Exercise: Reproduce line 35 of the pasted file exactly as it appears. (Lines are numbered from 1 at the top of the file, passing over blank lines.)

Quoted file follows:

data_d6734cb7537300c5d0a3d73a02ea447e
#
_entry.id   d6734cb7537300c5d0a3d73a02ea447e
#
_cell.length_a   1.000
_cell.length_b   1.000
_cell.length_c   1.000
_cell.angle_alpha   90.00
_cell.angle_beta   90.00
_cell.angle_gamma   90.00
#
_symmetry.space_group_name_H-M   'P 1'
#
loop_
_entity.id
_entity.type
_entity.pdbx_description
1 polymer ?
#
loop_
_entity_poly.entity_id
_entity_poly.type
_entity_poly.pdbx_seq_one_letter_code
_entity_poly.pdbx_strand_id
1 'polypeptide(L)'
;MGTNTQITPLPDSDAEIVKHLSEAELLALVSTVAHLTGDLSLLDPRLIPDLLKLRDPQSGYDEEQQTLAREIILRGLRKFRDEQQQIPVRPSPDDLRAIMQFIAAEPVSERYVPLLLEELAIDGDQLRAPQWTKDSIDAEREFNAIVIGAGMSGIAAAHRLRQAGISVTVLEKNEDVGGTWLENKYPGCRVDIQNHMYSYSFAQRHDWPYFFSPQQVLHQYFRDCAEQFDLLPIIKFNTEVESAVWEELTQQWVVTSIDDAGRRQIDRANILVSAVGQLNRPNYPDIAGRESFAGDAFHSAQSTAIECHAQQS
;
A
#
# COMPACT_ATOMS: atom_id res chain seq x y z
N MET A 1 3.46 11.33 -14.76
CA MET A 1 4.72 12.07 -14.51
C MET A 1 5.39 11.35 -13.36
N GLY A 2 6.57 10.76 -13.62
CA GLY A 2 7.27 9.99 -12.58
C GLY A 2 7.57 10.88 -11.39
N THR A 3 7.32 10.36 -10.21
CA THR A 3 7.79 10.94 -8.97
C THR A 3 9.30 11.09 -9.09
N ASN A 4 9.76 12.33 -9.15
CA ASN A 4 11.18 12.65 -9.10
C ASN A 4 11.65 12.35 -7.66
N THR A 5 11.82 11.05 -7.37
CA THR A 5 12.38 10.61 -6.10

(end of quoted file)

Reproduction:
CA GLY A 2 7.27 9.99 -12.58